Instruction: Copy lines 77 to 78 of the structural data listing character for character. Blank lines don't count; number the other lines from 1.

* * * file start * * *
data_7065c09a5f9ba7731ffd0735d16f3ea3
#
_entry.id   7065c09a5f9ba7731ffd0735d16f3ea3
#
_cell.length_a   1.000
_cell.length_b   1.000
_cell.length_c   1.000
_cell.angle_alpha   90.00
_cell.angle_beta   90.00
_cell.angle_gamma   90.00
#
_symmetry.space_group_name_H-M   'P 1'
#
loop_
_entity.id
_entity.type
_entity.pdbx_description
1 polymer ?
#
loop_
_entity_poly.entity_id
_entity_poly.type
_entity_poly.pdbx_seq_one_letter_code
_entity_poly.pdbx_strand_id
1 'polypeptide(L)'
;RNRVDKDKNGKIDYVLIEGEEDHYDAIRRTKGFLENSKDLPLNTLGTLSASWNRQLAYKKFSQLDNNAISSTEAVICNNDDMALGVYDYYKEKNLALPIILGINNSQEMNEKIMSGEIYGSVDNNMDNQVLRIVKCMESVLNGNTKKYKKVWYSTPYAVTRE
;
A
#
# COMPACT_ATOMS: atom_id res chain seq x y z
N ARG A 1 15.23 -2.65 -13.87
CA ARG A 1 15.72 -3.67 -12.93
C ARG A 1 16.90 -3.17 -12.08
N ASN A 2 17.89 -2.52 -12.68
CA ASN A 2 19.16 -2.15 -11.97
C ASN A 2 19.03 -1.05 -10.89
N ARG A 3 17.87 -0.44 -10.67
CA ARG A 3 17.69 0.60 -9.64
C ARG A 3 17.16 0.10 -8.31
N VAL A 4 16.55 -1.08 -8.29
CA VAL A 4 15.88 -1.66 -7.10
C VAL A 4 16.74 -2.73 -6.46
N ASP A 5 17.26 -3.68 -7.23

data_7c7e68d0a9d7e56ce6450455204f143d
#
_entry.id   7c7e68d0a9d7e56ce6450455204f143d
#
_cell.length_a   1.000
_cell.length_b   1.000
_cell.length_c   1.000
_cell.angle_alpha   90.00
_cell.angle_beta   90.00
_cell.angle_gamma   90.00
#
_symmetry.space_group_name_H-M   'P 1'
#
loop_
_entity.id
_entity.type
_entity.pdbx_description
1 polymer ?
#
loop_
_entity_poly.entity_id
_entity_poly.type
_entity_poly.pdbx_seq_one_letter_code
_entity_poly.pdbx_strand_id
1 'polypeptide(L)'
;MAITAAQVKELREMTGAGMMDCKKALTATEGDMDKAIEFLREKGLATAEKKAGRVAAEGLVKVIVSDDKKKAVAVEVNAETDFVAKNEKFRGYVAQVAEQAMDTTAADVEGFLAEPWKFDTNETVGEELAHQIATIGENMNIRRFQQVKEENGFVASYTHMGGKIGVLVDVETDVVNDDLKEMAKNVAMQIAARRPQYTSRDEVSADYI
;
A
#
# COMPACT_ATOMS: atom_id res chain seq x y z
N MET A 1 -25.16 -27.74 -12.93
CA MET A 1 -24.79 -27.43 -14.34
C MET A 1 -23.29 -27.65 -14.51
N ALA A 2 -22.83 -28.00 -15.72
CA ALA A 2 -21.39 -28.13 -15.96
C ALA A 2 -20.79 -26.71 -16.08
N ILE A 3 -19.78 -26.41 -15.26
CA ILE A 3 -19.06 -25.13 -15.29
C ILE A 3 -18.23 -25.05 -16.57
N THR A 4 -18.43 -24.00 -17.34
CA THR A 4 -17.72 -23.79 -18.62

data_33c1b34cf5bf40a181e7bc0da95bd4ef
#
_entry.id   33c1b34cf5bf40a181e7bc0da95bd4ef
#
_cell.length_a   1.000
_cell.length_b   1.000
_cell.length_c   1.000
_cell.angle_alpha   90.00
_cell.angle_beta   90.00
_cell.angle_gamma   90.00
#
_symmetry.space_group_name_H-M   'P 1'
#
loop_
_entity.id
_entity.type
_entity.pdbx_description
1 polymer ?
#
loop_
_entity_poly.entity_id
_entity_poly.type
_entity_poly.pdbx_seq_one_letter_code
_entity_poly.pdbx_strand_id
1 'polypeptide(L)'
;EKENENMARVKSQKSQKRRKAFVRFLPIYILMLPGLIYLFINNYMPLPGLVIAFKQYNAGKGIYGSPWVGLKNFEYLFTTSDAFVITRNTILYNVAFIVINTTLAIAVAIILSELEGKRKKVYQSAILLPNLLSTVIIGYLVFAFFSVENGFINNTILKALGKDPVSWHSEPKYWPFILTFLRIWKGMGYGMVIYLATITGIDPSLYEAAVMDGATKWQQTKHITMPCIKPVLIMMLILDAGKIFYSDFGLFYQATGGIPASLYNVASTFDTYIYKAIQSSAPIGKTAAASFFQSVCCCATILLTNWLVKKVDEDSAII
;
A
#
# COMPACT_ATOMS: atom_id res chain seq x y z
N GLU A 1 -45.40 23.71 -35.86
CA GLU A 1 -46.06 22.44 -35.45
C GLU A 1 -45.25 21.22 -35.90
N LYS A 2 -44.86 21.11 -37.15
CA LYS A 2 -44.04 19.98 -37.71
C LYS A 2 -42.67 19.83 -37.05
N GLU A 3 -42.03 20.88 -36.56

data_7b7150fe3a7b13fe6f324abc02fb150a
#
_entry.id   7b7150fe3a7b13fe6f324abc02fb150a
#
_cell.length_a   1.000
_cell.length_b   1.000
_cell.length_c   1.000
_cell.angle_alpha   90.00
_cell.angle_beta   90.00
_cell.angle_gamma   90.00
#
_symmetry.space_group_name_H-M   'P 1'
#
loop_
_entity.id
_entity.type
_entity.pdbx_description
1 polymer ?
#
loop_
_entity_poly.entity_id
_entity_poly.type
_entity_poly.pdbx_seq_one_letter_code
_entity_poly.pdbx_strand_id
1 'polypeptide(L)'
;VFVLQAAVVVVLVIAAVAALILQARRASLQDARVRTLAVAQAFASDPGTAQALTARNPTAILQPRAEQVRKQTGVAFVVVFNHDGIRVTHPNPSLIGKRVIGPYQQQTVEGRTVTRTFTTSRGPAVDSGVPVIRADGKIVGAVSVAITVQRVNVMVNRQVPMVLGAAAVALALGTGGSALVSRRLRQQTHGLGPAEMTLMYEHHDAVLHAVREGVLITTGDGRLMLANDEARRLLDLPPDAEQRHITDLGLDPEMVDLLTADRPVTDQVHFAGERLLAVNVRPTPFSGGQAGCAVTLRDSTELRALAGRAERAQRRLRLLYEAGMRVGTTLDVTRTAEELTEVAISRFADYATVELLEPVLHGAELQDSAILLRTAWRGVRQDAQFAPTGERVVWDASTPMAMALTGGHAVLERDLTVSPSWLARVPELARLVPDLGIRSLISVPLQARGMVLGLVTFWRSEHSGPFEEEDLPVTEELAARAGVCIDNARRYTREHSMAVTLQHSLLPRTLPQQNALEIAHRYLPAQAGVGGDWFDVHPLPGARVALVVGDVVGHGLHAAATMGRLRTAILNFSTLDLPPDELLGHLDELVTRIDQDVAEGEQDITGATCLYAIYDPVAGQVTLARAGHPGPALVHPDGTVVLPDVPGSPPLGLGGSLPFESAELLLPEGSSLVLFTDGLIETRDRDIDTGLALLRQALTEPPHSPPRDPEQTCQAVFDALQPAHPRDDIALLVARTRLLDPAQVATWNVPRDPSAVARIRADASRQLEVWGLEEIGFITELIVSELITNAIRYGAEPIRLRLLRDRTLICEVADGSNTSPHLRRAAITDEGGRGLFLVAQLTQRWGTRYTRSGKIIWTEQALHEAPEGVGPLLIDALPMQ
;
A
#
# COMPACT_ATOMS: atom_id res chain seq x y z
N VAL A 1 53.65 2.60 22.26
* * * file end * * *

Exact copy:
N ALA A 2 -22.83 -28.00 -15.72
CA ALA A 2 -21.39 -28.13 -15.96